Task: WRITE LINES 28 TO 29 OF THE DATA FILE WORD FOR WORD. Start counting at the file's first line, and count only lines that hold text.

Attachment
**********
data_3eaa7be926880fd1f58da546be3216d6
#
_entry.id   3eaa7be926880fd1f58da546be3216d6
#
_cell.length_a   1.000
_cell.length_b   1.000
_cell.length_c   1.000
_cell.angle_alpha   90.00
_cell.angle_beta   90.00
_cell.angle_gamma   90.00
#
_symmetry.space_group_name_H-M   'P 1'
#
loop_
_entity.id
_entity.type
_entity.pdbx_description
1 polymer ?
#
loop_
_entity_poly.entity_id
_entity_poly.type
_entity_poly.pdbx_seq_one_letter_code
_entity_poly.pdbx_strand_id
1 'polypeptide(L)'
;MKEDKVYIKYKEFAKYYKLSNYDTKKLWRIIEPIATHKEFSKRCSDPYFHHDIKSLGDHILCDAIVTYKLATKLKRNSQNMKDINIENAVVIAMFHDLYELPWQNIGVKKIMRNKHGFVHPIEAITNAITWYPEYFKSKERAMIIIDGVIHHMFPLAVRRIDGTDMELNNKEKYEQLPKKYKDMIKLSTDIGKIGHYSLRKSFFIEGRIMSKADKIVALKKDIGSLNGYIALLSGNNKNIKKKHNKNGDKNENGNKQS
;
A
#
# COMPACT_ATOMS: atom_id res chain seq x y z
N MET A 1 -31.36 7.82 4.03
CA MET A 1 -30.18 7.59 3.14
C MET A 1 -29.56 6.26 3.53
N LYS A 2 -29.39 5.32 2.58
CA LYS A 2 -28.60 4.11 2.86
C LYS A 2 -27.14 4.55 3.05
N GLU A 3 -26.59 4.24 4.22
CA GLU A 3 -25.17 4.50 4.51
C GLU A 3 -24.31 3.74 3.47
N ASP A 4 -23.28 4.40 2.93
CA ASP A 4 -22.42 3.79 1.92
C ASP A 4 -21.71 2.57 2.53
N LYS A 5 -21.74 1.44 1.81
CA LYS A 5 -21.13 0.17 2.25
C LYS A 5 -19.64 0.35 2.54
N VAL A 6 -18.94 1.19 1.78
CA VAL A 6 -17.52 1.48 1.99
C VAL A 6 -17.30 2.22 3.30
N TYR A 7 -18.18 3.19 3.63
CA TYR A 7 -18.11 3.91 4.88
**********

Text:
A
#